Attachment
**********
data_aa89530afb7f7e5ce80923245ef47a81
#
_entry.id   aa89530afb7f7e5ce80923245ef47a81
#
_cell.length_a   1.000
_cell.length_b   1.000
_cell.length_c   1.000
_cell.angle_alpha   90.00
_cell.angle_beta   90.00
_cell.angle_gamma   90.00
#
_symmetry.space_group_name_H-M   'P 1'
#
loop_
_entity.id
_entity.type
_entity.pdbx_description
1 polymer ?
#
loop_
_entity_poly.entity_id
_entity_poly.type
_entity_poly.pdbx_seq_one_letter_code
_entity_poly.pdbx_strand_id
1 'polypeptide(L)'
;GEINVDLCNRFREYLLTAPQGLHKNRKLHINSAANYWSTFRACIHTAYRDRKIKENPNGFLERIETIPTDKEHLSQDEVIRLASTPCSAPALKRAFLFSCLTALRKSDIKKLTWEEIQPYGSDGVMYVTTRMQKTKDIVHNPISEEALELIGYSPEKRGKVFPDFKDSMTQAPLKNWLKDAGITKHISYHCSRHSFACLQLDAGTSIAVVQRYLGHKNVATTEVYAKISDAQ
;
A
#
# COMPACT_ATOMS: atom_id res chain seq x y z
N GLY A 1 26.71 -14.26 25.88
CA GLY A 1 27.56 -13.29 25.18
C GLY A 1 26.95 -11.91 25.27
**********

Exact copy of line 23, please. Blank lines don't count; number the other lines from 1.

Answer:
_entity_poly.pdbx_seq_one_letter_code